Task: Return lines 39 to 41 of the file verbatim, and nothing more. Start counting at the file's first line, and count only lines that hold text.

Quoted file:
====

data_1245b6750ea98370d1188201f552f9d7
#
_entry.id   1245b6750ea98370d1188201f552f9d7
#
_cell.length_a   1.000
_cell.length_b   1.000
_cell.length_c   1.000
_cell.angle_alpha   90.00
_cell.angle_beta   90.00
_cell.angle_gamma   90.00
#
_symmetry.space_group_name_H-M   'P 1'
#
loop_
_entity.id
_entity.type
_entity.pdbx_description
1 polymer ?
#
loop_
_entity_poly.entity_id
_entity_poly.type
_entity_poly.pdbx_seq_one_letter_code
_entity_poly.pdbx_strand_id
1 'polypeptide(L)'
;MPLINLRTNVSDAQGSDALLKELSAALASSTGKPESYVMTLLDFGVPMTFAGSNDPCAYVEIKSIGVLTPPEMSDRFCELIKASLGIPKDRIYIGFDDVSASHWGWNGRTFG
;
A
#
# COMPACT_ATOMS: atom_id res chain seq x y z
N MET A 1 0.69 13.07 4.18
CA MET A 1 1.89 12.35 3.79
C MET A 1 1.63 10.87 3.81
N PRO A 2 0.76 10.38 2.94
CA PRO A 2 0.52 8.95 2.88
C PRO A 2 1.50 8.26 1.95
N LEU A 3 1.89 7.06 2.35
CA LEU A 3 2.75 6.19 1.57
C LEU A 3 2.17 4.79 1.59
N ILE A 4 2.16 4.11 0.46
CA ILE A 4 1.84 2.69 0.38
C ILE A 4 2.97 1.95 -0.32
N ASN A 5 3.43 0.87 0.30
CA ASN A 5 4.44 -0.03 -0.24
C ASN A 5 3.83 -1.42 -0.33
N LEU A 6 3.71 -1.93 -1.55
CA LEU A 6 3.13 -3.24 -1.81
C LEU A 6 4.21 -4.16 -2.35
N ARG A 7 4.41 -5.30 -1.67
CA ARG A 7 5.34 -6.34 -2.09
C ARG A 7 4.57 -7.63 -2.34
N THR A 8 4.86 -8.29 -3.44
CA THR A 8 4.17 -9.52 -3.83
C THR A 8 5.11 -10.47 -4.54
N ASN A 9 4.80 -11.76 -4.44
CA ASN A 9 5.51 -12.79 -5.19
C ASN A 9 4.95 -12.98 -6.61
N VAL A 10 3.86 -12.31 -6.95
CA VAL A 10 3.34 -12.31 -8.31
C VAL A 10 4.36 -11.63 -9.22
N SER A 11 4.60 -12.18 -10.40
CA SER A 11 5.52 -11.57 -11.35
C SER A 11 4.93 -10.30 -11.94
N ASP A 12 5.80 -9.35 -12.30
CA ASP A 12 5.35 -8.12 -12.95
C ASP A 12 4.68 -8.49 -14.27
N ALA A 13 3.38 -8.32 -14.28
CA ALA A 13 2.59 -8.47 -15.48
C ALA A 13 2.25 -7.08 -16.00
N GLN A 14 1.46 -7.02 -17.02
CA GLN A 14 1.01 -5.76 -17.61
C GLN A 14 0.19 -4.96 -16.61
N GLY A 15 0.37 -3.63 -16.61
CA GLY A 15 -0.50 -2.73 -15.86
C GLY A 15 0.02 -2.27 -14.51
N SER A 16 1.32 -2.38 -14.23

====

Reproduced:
C LEU A 3 2.17 4.79 1.59
N ILE A 4 2.16 4.11 0.46
CA ILE A 4 1.84 2.69 0.38